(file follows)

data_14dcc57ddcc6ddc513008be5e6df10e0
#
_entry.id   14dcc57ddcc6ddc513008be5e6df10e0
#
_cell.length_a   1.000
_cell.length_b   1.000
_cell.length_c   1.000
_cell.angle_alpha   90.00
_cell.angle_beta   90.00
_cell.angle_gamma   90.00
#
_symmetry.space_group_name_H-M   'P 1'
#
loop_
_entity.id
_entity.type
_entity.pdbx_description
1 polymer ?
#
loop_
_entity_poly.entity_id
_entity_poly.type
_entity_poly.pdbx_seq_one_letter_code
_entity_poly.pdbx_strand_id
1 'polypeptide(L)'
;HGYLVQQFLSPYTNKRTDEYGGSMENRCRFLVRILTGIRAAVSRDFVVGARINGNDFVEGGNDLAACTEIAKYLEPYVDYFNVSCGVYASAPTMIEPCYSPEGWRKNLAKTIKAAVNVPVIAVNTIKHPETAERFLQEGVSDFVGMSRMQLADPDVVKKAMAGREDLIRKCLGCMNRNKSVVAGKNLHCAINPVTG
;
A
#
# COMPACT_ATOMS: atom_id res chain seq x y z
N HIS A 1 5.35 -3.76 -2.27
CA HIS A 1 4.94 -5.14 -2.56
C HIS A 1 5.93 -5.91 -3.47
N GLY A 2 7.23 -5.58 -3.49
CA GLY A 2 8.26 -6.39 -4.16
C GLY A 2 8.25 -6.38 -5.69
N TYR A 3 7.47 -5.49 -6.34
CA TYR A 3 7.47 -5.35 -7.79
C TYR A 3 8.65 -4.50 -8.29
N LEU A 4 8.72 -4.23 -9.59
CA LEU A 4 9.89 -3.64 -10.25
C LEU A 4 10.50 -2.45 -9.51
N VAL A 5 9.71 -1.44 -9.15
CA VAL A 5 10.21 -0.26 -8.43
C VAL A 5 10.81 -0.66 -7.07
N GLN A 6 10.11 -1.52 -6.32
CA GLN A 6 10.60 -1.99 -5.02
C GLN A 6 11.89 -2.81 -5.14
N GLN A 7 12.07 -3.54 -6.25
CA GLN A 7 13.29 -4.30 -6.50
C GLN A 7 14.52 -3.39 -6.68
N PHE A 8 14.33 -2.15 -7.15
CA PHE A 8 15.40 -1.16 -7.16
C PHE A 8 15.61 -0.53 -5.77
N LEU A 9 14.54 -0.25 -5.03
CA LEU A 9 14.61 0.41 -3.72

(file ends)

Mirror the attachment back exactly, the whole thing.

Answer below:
data_14dcc57ddcc6ddc513008be5e6df10e0
#
_entry.id   14dcc57ddcc6ddc513008be5e6df10e0
#
_cell.length_a   1.000
_cell.length_b   1.000
_cell.length_c   1.000
_cell.angle_alpha   90.00
_cell.angle_beta   90.00
_cell.angle_gamma   90.00
#
_symmetry.space_group_name_H-M   'P 1'
#
loop_
_entity.id
_entity.type
_entity.pdbx_description
1 polymer ?
#
loop_
_entity_poly.entity_id
_entity_poly.type
_entity_poly.pdbx_seq_one_letter_code
_entity_poly.pdbx_strand_id
1 'polypeptide(L)'
;HGYLVQQFLSPYTNKRTDEYGGSMENRCRFLVRILTGIRAAVSRDFVVGARINGNDFVEGGNDLAACTEIAKYLEPYVDYFNVSCGVYASAPTMIEPCYSPEGWRKNLAKTIKAAVNVPVIAVNTIKHPETAERFLQEGVSDFVGMSRMQLADPDVVKKAMAGREDLIRKCLGCMNRNKSVVAGKNLHCAINPVTG
;
A
#
# COMPACT_ATOMS: atom_id res chain seq x y z
N HIS A 1 5.35 -3.76 -2.27
CA HIS A 1 4.94 -5.14 -2.56
C HIS A 1 5.93 -5.91 -3.47
N GLY A 2 7.23 -5.58 -3.49
CA GLY A 2 8.26 -6.39 -4.16
C GLY A 2 8.25 -6.38 -5.69
N TYR A 3 7.47 -5.49 -6.34
CA TYR A 3 7.47 -5.35 -7.79
C TYR A 3 8.65 -4.50 -8.29
N LEU A 4 8.72 -4.23 -9.59
CA LEU A 4 9.89 -3.64 -10.25
C LEU A 4 10.50 -2.45 -9.51
N VAL A 5 9.71 -1.44 -9.15
CA VAL A 5 10.21 -0.26 -8.43
C VAL A 5 10.81 -0.66 -7.07
N GLN A 6 10.11 -1.52 -6.32
CA GLN A 6 10.60 -1.99 -5.02
C GLN A 6 11.89 -2.81 -5.14
N GLN A 7 12.07 -3.54 -6.25
CA GLN A 7 13.29 -4.30 -6.50
C GLN A 7 14.52 -3.39 -6.68
N PHE A 8 14.33 -2.15 -7.15
CA PHE A 8 15.40 -1.16 -7.16
C PHE A 8 15.61 -0.53 -5.77
N LEU A 9 14.54 -0.25 -5.03
CA LEU A 9 14.61 0.41 -3.72